PET Scan (Positron Emission Tomography) - Procedure & Advantages


PET Scan – Positron Emission Tomography

A positron emission tomography (or PET) scan is one of the most efficient forms of oncologic diagnostic test useful for determining, not only the presence of cancer, but also effective in determining the stage of the cancer. This imaging scan provides a detailed view of any specifically abnormal activity in the organs and tissues of the body using highly advanced imaging non-invasive imaging technology. This scan is helpful in determining the location, area of metastasizing (spreading) if any, as well as the way the cancer might be hindering the functioning of the affected organs. With this detailed information your oncologist or cancer specialist will be able to suggest the best and most effective treatment for you. A PET scan is also used to find an appropriate place to perform a biopsy. It helps to determine the effectiveness of the cancer treatment and also to plan an efficient radiation therapy. The doctor will usually combine a PET scan with a computerized tomography (CT) scan for better diagnosis.

PET scan procedure

A positron emission tomography (PET) scan provides a detailed image of the functioning of organs and tissues of the body at the cellular level. This diagnostic procedure requires a technician to inject you with a small amount of radioactive substance. This substance is absorbed by your organ and tissues. The regions that utilize large amounts of energy tend to absorb larger amount of the radioactive substance. The cancerous cells absorb the most amount of this substance as the abnormal growth means more use of energy as compared to the healthy cells. The CT scan is then used to identify these areas of high-energy consumption which are marked differently than the normal ones.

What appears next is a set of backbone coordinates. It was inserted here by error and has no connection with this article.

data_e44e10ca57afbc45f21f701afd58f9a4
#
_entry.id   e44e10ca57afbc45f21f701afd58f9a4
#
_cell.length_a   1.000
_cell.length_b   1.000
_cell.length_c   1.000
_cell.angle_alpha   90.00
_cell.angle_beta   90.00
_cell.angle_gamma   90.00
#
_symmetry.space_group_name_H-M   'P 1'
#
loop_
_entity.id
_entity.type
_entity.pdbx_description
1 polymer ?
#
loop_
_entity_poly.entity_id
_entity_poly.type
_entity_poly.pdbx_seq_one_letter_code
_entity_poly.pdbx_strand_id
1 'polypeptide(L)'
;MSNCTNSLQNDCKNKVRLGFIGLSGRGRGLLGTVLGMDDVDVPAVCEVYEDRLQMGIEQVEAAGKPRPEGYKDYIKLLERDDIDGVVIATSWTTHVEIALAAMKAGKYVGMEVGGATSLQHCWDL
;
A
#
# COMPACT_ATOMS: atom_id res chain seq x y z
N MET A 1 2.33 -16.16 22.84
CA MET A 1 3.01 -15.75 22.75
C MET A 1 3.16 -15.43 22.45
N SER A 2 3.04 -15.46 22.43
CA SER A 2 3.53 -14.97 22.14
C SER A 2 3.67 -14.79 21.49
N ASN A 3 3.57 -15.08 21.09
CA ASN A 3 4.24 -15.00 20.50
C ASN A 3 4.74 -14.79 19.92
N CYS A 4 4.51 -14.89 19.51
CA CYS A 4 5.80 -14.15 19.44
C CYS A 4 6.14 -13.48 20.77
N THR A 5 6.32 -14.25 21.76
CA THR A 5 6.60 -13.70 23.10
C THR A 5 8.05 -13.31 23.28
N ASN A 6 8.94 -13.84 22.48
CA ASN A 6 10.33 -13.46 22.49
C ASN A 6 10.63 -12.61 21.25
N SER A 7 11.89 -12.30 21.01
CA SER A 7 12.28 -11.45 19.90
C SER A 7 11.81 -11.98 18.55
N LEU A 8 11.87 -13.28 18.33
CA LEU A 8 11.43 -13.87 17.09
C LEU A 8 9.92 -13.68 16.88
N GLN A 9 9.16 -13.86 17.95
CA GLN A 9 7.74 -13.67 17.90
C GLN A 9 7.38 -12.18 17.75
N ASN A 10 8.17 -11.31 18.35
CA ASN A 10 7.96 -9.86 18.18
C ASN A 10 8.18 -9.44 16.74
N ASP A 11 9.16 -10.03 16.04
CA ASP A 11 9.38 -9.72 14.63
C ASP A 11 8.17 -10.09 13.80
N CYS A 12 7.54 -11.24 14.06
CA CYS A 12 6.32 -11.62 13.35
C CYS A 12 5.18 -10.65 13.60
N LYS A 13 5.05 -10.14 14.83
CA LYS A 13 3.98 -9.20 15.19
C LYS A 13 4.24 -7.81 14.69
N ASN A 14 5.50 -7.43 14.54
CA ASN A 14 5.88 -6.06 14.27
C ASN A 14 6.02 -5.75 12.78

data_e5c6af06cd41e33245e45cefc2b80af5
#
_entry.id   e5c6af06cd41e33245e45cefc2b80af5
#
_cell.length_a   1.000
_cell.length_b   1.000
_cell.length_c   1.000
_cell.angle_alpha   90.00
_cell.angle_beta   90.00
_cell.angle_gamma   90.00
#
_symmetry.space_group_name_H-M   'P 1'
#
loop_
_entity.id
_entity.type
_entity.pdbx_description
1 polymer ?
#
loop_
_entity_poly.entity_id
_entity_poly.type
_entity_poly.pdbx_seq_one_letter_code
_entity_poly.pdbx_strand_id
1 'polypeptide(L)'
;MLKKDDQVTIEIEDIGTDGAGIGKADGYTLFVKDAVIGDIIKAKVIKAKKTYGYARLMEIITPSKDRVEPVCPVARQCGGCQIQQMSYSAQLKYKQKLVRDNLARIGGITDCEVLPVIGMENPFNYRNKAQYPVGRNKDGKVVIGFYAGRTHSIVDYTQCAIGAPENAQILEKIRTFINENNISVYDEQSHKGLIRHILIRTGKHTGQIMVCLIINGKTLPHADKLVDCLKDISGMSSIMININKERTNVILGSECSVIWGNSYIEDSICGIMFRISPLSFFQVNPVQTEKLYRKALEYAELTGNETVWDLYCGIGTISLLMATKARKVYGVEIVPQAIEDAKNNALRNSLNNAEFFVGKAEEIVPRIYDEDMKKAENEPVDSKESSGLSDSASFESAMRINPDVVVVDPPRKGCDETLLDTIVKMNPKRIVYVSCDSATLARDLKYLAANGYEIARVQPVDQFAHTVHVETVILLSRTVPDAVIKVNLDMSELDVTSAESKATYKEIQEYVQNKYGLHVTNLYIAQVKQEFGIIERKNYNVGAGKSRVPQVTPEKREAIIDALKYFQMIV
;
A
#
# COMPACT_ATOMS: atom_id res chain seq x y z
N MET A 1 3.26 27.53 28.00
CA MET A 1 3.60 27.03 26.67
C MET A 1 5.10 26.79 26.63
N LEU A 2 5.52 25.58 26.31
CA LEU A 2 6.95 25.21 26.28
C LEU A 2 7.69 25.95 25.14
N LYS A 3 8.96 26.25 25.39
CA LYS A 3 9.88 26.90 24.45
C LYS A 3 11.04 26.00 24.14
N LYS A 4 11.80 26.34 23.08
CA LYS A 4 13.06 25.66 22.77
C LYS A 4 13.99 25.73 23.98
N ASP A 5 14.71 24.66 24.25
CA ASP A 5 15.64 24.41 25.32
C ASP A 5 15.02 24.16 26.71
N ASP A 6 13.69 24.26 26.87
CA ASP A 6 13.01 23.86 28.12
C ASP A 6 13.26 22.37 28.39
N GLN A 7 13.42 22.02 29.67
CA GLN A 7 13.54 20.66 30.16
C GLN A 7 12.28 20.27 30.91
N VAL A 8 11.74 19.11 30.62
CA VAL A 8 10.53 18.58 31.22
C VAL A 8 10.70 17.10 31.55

Difference between PET scan and CT/MRI scan

A PET scan mainly differs from other imaging tests, such as a CT scan or an MRI scan, in that it provides a detailed image of the metabolic changes developing in the affected tissue or organ at the cellular level. This is vital diagnostic information as any disease starts to develop functional changes in the affected tissue or organ initially at the cellular level. A CT scan or MRI scan detects changes in the later stages when the disease starts to gradually affect the structure of the affected tissue or organ.

Advantages of PET Scan

The major advantage of the PET scan is the superior detailed image that it provides for determining the various abnormalities in the tissues and organs. A PET scan is also effective in monitoring vital organ functions such as oxygen use, blood flow and glucose metabolism that will help to determine and segregate the normal and abnormal functioning tissues and organs. This scan is also helpful in evaluating the effectiveness and success of the treatment that the patient might be undergoing and allow for changes to be made to the treatment plan for better efficiency and effectiveness. A PET scan is more advantageous than a CT scan or MRI scan in detecting the presence as well as determine the stage the cancer is at.

Possible risks of PET scan

There is the smallest risk of radiation exposure, although the amount of the radioactive substance used in a PET scan is of minimal risk as the radioactive substance is retained by the body for a very short period of time.
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